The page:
100 Ways Uncle Sam Dropped the Economic Ball

Federal spending ranging from a $48,500 grant to study tobacco use in Russia to $5 billion in fraudulent income tax returns are detailed in U.S. Sen. James Lankford's report on government expenditures.
Federal spending ranging from a $48,500 grant to study tobacco use in Russia to $5 billion in fraudulent income tax returns are detailed in U.S. Sen. James Lankford's report on government expenditures. (Reuters)

Federal spending ranging from a $48,500 grant to study tobacco use in Russia to $5 billion in fraudulent income tax returns are detailed in U.S. Sen. James Lankford's report on government expenditures.

The 145-page report, which was released Monday, is titled Federal Fumbles: 100 Ways the Government Dropped the Ball.

We've compiled a list of the top 10 examples of wasteful government spending:

  1. The Department of Defense Task Force for Business and Stability Operations spent $43 million to build a compressed natural gas station in Afghanistan. Not only was the station rarely used, it is no longer in operation. (page 9)
  2. The National Institutes of Health has spent $2.6 million on a weight-loss program for truck drivers. (page 17)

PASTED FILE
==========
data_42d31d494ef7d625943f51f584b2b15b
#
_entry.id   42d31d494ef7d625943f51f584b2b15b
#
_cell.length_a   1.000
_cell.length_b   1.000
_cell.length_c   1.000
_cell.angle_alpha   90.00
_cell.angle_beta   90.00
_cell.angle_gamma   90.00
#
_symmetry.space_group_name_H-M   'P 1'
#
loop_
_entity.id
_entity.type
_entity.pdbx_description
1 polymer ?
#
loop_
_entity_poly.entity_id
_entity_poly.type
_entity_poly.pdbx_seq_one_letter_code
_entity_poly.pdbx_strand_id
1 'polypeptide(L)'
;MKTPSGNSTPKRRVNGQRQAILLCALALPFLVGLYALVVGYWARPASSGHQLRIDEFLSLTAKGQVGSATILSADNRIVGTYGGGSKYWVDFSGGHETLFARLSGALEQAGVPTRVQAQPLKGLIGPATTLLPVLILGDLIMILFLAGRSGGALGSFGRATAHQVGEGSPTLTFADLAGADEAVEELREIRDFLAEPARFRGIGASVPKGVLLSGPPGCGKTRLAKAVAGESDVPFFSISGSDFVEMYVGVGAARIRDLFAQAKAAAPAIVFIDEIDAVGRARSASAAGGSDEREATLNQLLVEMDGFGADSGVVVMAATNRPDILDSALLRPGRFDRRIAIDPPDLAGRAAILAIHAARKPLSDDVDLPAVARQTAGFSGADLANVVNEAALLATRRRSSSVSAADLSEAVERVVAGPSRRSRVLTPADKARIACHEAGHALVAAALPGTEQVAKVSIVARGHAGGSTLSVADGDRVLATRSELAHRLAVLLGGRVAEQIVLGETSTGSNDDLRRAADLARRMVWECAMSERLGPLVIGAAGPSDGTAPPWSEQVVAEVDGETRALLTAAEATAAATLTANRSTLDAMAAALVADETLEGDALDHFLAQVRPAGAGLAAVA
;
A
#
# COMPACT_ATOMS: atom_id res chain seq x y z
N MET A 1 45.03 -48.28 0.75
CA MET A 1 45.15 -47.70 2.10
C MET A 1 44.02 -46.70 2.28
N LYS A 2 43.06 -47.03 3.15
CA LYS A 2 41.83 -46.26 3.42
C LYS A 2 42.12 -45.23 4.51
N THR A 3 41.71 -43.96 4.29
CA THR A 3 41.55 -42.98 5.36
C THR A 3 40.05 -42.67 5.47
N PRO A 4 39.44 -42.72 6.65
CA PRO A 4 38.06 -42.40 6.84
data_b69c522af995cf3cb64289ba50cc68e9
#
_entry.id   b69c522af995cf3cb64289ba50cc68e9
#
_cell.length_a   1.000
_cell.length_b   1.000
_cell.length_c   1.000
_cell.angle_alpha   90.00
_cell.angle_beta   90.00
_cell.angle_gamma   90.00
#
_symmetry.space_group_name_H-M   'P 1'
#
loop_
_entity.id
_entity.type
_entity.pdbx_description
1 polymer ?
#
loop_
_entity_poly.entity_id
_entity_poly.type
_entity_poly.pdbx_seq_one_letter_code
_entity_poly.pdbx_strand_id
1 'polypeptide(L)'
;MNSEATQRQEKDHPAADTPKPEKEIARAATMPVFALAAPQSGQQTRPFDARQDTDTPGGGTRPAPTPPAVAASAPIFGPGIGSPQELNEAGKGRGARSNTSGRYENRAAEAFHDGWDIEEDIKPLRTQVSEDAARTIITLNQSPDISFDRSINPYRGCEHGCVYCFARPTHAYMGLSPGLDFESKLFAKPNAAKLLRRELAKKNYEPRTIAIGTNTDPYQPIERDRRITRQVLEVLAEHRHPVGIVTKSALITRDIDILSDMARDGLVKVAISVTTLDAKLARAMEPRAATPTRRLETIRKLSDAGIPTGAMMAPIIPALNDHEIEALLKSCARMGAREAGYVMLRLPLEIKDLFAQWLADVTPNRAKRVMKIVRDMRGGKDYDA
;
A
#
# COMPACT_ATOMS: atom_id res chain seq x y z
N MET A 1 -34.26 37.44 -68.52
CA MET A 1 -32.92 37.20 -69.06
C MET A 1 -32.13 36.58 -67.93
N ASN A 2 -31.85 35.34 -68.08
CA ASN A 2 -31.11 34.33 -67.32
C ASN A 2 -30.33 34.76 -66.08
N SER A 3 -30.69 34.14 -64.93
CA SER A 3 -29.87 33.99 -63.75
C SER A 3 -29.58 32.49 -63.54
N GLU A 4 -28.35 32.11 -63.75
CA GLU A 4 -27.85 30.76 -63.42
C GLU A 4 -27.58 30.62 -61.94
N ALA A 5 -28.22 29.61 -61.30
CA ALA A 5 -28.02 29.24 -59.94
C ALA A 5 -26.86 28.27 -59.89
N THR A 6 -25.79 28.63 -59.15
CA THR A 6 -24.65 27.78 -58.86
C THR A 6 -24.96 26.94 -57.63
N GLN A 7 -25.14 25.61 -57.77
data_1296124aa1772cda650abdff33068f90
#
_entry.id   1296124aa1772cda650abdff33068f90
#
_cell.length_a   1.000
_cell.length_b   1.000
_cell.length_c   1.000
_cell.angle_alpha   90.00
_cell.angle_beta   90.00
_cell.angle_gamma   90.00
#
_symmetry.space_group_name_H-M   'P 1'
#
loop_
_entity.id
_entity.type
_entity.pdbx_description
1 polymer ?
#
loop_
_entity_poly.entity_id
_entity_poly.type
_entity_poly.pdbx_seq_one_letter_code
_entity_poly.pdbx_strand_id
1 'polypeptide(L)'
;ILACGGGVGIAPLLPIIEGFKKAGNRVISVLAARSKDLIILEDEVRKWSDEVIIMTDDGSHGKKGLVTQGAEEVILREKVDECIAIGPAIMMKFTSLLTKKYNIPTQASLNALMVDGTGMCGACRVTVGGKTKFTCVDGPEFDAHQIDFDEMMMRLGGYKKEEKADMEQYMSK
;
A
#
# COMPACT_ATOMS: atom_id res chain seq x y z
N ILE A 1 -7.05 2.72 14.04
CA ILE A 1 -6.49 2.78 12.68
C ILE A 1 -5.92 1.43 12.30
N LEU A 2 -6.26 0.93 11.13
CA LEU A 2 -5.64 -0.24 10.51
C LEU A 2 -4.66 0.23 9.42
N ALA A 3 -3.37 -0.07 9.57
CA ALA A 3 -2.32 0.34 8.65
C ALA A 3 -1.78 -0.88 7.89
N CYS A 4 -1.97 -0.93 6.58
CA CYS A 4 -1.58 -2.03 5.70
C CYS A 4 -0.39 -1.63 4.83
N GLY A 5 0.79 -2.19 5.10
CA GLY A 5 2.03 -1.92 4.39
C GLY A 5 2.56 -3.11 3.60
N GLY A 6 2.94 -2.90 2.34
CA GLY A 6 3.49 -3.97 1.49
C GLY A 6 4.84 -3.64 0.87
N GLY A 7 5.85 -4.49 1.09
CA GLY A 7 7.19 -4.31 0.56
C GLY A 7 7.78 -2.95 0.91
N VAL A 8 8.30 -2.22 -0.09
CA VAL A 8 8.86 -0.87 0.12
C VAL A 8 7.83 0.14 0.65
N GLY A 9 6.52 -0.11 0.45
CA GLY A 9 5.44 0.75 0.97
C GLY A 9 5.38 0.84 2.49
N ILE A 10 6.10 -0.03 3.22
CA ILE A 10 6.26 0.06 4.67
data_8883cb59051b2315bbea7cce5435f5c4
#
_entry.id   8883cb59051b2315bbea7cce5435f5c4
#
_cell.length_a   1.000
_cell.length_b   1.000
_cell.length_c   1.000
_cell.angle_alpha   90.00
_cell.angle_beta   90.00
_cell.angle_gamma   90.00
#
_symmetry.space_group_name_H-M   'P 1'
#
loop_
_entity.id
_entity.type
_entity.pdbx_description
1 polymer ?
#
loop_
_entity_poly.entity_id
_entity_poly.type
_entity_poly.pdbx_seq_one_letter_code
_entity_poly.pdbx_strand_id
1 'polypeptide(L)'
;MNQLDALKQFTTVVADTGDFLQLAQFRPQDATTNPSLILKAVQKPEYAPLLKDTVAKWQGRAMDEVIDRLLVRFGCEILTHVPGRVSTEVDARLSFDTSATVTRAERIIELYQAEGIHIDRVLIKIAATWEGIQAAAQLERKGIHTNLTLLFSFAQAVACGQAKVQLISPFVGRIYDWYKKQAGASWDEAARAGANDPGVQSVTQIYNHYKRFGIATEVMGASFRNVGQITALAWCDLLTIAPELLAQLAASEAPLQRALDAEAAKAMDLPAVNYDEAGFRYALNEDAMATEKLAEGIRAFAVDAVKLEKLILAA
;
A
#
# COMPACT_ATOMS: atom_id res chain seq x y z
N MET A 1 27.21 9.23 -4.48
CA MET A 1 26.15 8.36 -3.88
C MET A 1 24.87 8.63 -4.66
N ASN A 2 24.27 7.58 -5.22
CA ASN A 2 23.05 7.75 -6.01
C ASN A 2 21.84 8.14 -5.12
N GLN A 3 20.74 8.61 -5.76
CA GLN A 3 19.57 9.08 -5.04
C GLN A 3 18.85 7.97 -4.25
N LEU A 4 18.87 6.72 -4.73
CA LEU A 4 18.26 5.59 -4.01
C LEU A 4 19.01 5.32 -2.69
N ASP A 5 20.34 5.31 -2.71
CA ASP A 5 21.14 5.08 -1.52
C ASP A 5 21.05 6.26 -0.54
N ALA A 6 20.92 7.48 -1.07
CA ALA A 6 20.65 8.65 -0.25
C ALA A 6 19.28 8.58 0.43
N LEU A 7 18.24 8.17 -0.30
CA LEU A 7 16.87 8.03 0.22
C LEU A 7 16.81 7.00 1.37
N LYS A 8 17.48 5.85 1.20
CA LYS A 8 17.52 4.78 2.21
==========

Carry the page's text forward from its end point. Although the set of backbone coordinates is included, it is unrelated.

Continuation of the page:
3. This fiscal year, the National Science Foundation is spending nearly $375,000 to study the dating habits of senior adults. (page 77) ­
  4. The National Endowment for the Arts is spending $683,000 on art-related programs, including funding for silent adaptations of Shakespeare's Hamlet. (page 10)
  5. Due to the IRS's failure to maintain accurate death records, the Social Security Administration believes that millions of Americans are alive who have actually passed away. (page 83)
  6. The Department of Agriculture's inflexible and unnecessarily burdensome regulations for llama owners and their businesses have put some of them out of business. (page 28)
  7. Over the last two years, the Department of Defense has spent about $4 million per Syrian (rebel) to train them to fight against ISIS. (page 21)
  8. The Department of Agriculture will spend $100 million to subsidize corn-ethanol gasoline research, even though there is no market demand for the product. (page 113) ­
  9. Thousands of Americans incorrectly receive both Social Security Disability Insurance and Unemployment Insurance. Fixing this could save $5.7 billion over 10 years. (page 56) ­
  10. This year, the Department of Defense is spending $283,500 to study the day-to-day activities of the gnatcatcher, a very small woodland bird. (page 19)

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